The goal of these concurrent meetings is not to have a five-year gap — as happened with the archdiocese’s first Synod — between the beginning of the Synod and the creation of a pastoral plan. The first Synod began in 1988 and the pastoral plan was published in 1993.

“This integration period is meant as that bridge so that instead of taking five years to convert the Synod findings into an archdiocesan plan, that bridge is the integrated plan,” Banich said. “In order words, we’re bringing everybody into the room during the Synod still, who is necessary in order to determine budgets, in order to be ready to move forward on these goals as soon as possible.”

The first archdiocesan Synod listed about 600 items in the pastoral plan. There will not be that many this time.

“Many wonderful things were accomplished as a result of the first Synod, many important things. However, when you have a list of close to 600 items, if 150 are accomplished, that’s still a very low percentage rate. But 150 items is a tremendous amount of work accomplished,” Banich said. “Our format and our approach have been really different. That’s why we insisted on SMART goals as being the ultimate end point for each focus team.”

She stressed, however, that “the Synod process is not to be confused with what Archbishop Wenski adopts as the operating plan for the next three years,” although the synod plan will greatly inform the archbishop’s plan. 

INTEGRATION TEAM MEMBERS
From the Synod leadership team:
  • Michelle Ducker, campus ministry, St. Augustine Church and Student Center
  • Deacon Steven Lee, Gesu Church, Miami
  • Father José Luis Menéndez, pastor, Corpus Christi Church, Miami
From the focus teams:
  • Farah Larrieux, St. Bartholomew Parish
  • Father Wilfredo Contreras, administrator, St. Martha Church
  • Julie Williamson, St. Martha Parish
From the Pastoral Center:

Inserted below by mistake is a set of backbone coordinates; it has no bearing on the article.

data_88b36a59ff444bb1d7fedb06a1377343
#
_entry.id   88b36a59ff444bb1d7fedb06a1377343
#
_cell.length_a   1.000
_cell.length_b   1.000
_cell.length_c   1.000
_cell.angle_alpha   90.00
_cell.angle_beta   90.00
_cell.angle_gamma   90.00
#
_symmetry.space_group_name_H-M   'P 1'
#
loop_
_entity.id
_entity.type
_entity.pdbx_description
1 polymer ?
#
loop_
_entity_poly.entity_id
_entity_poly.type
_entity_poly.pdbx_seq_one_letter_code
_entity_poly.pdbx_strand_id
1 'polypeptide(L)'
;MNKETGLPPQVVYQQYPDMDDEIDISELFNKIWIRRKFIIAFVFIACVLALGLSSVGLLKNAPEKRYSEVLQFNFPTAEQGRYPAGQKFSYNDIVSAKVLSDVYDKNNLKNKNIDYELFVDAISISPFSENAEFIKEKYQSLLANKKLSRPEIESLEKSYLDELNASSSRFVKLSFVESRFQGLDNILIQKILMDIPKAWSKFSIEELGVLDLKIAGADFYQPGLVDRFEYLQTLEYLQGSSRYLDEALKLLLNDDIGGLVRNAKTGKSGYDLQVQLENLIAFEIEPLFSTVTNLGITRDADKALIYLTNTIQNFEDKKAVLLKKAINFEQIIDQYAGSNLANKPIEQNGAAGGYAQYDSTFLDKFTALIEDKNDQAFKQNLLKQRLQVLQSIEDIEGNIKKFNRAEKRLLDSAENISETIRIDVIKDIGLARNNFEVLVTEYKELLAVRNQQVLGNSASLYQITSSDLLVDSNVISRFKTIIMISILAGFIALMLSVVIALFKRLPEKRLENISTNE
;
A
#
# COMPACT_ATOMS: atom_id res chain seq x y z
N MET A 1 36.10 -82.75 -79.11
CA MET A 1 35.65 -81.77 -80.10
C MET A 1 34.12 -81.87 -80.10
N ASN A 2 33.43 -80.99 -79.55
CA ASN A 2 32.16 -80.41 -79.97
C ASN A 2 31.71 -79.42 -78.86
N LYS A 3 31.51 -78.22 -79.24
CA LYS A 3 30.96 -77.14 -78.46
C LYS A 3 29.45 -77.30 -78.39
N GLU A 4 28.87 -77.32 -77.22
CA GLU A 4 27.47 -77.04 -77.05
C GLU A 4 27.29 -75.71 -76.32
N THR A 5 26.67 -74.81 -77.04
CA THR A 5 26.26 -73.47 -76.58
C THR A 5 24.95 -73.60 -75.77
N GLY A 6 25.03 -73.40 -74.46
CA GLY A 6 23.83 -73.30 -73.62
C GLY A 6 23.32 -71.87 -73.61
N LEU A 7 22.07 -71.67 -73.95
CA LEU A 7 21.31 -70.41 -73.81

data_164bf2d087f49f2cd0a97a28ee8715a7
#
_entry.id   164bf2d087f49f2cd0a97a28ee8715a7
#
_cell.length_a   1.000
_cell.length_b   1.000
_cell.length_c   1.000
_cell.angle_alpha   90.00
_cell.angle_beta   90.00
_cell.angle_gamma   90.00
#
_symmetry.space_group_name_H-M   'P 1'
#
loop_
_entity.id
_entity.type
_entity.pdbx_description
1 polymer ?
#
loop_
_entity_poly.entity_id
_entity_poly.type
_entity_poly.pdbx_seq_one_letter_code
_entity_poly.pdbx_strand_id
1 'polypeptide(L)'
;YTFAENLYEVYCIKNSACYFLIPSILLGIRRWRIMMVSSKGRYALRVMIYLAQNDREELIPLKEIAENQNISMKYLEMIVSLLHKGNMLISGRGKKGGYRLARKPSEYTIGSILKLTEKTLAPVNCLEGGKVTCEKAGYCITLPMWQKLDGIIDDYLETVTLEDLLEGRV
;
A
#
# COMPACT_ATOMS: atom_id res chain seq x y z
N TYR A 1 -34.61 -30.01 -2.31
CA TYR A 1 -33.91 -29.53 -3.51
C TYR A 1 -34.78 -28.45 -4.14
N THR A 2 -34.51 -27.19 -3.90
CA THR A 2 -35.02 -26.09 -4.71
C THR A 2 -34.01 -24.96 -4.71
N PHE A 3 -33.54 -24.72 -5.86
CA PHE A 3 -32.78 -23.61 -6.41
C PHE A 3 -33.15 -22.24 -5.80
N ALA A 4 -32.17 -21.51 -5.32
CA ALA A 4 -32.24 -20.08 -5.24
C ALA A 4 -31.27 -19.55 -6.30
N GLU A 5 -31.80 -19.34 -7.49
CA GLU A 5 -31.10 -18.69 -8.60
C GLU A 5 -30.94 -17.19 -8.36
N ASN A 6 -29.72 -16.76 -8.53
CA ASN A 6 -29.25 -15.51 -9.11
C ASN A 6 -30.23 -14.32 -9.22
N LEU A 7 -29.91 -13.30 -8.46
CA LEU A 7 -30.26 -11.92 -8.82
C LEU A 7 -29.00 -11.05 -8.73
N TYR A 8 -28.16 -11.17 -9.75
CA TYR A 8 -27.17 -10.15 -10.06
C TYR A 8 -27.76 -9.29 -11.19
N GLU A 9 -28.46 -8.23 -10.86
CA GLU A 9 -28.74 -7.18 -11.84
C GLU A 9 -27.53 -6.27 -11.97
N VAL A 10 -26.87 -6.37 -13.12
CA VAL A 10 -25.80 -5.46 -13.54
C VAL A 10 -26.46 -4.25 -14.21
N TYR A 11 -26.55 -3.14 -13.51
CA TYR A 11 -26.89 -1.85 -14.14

• Michael Casciato, chief financial officer
  • Katie Blanco-Crocquet, president, archdiocesan Development Corporation
  • Kim Pryzbylski, senior director of faith formation/superintendent of schools
  • Sister Elizabeth Worley, SSJ, chancellor for administration 
“The Synod is a process of listening to the people of God in order to provide counsel and recommendation to the archbishop in developing his pastoral priorities and plan,” Banich said. “Certainly it is the intention of everyone that the initiatives are going to be in a position where they’re going to be acted upon within the next budget year (July 2014-June 2015). We’ll see some items being addressed right away.”

When she first took on the position of Synod director, she described her role as “conductor” of the Synod train. Indeed, Banich has been conducting nearly non-stop for the past year-and-a-half. She attended all the listening sessions and moderated many of them; read the suggestions of the 4,000 or so people who participated, either in person or by mail; and led nearly all of the synod meetings — leadership team, focus teams, SMART goal teams, task force teams and integration team.

What will she miss most as the Synod winds down? The meetings, of course.

“I just miss the great minds working for the Church and (their) enthusiasm. This is the best part of my job,” Banich said.
Members of the Synod task force on an archdiocesan pastoral council at their most recent meeting, from left: Homero Cruz, Debbie DeLeon, John Cooper and Patrick McGrath.

Photographer: ANA RODRIGUEZ-SOTO | FC

Members of the Synod task force on an archdiocesan pastoral council at their most recent meeting, from left: Homero Cruz, Debbie DeLeon, John Cooper and Patrick McGrath.